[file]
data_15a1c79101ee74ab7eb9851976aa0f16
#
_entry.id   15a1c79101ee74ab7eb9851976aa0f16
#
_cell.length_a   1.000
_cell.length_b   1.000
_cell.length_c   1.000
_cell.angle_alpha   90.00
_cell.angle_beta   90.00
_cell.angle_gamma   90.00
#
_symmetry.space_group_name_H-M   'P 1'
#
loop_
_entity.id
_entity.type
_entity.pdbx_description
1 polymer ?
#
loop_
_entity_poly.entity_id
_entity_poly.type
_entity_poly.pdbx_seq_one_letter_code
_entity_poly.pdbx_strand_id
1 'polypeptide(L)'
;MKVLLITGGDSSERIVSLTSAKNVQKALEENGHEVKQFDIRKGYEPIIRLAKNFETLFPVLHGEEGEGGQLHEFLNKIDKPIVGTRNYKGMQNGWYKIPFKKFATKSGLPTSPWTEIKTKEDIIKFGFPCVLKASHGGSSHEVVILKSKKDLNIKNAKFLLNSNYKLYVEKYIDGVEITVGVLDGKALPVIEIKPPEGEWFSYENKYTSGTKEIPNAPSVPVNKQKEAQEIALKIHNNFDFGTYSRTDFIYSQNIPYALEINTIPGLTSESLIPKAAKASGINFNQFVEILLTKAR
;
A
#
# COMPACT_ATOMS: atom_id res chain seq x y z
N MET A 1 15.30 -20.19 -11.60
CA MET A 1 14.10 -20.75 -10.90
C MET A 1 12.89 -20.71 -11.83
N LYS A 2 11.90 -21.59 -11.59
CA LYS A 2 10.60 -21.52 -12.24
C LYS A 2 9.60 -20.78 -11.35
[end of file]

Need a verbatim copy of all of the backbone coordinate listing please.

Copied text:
data_15a1c79101ee74ab7eb9851976aa0f16
#
_entry.id   15a1c79101ee74ab7eb9851976aa0f16
#
_cell.length_a   1.000
_cell.length_b   1.000
_cell.length_c   1.000
_cell.angle_alpha   90.00
_cell.angle_beta   90.00
_cell.angle_gamma   90.00
#
_symmetry.space_group_name_H-M   'P 1'
#
loop_
_entity.id
_entity.type
_entity.pdbx_description
1 polymer ?
#
loop_
_entity_poly.entity_id
_entity_poly.type
_entity_poly.pdbx_seq_one_letter_code
_entity_poly.pdbx_strand_id
1 'polypeptide(L)'
;MKVLLITGGDSSERIVSLTSAKNVQKALEENGHEVKQFDIRKGYEPIIRLAKNFETLFPVLHGEEGEGGQLHEFLNKIDKPIVGTRNYKGMQNGWYKIPFKKFATKSGLPTSPWTEIKTKEDIIKFGFPCVLKASHGGSSHEVVILKSKKDLNIKNAKFLLNSNYKLYVEKYIDGVEITVGVLDGKALPVIEIKPPEGEWFSYENKYTSGTKEIPNAPSVPVNKQKEAQEIALKIHNNFDFGTYSRTDFIYSQNIPYALEINTIPGLTSESLIPKAAKASGINFNQFVEILLTKAR
;
A
#
# COMPACT_ATOMS: atom_id res chain seq x y z
N MET A 1 15.30 -20.19 -11.60
CA MET A 1 14.10 -20.75 -10.90
C MET A 1 12.89 -20.71 -11.83
N LYS A 2 11.90 -21.59 -11.59
CA LYS A 2 10.60 -21.52 -12.24
C LYS A 2 9.60 -20.78 -11.35